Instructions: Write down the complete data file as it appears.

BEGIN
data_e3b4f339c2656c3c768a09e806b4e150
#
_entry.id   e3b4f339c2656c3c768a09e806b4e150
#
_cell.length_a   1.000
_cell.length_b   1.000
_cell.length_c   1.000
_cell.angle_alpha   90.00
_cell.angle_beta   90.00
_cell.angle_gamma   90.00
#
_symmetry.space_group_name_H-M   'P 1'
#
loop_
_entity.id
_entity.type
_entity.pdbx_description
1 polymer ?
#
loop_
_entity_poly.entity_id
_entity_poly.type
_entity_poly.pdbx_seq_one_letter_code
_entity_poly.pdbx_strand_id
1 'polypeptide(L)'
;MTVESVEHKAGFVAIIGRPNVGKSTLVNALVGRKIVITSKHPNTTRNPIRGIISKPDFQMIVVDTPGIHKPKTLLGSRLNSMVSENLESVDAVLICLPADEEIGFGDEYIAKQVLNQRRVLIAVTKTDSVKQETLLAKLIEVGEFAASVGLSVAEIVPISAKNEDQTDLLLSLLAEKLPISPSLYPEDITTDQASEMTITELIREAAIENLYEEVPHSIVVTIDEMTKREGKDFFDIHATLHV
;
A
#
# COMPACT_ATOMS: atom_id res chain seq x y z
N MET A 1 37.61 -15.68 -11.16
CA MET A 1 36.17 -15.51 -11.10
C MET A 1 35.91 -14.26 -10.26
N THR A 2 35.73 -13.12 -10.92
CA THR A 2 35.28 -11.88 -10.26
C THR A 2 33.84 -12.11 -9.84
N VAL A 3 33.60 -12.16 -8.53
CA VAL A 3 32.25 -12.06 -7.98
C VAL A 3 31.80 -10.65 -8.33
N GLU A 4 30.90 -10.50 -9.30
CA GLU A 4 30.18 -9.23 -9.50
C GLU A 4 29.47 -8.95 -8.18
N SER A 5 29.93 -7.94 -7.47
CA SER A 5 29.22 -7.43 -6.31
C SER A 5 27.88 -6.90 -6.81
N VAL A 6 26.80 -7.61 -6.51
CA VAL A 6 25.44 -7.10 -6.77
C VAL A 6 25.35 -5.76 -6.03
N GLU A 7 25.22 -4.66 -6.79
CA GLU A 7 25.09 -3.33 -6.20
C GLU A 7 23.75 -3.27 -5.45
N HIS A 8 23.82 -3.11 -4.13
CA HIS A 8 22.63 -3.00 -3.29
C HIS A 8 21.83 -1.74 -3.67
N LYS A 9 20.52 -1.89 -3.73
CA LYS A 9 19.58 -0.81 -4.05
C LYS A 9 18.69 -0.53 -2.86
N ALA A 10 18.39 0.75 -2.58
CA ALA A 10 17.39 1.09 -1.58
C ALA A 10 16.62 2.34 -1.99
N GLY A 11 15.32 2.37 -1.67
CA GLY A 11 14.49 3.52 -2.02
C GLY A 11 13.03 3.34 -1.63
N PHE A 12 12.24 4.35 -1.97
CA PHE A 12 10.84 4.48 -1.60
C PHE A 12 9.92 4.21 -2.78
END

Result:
data_e3b4f339c2656c3c768a09e806b4e150
#
_entry.id   e3b4f339c2656c3c768a09e806b4e150
#
_cell.length_a   1.000
_cell.length_b   1.000
_cell.length_c   1.000
_cell.angle_alpha   90.00
_cell.angle_beta   90.00
_cell.angle_gamma   90.00
#
_symmetry.space_group_name_H-M   'P 1'
#
loop_
_entity.id
_entity.type
_entity.pdbx_description
1 polymer ?
#
loop_
_entity_poly.entity_id
_entity_poly.type
_entity_poly.pdbx_seq_one_letter_code
_entity_poly.pdbx_strand_id
1 'polypeptide(L)'
;MTVESVEHKAGFVAIIGRPNVGKSTLVNALVGRKIVITSKHPNTTRNPIRGIISKPDFQMIVVDTPGIHKPKTLLGSRLNSMVSENLESVDAVLICLPADEEIGFGDEYIAKQVLNQRRVLIAVTKTDSVKQETLLAKLIEVGEFAASVGLSVAEIVPISAKNEDQTDLLLSLLAEKLPISPSLYPEDITTDQASEMTITELIREAAIENLYEEVPHSIVVTIDEMTKREGKDFFDIHATLHV
;
A
#
# COMPACT_ATOMS: atom_id res chain seq x y z
N MET A 1 37.61 -15.68 -11.16
CA MET A 1 36.17 -15.51 -11.10
C MET A 1 35.91 -14.26 -10.26
N THR A 2 35.73 -13.12 -10.92
CA THR A 2 35.28 -11.88 -10.26
C THR A 2 33.84 -12.11 -9.84
N VAL A 3 33.60 -12.16 -8.53
CA VAL A 3 32.25 -12.06 -7.98
C VAL A 3 31.80 -10.65 -8.33
N GLU A 4 30.90 -10.50 -9.30
CA GLU A 4 30.18 -9.23 -9.50
C GLU A 4 29.47 -8.95 -8.18
N SER A 5 29.93 -7.94 -7.47
CA SER A 5 29.22 -7.43 -6.31
C SER A 5 27.88 -6.90 -6.81
N VAL A 6 26.80 -7.61 -6.51
CA VAL A 6 25.44 -7.10 -6.77
C VAL A 6 25.35 -5.76 -6.03
N GLU A 7 25.22 -4.66 -6.79
CA GLU A 7 25.09 -3.33 -6.20
C GLU A 7 23.75 -3.27 -5.45
N HIS A 8 23.82 -3.11 -4.13
CA HIS A 8 22.63 -3.00 -3.29
C HIS A 8 21.83 -1.74 -3.67
N LYS A 9 20.52 -1.89 -3.73
CA LYS A 9 19.58 -0.81 -4.05
C LYS A 9 18.69 -0.53 -2.86
N ALA A 10 18.39 0.75 -2.58
CA ALA A 10 17.39 1.09 -1.58
C ALA A 10 16.62 2.34 -1.99
N GLY A 11 15.32 2.37 -1.67
CA GLY A 11 14.49 3.52 -2.02
C GLY A 11 13.03 3.34 -1.63
N PHE A 12 12.24 4.35 -1.97
CA PHE A 12 10.84 4.48 -1.60
C PHE A 12 9.92 4.21 -2.78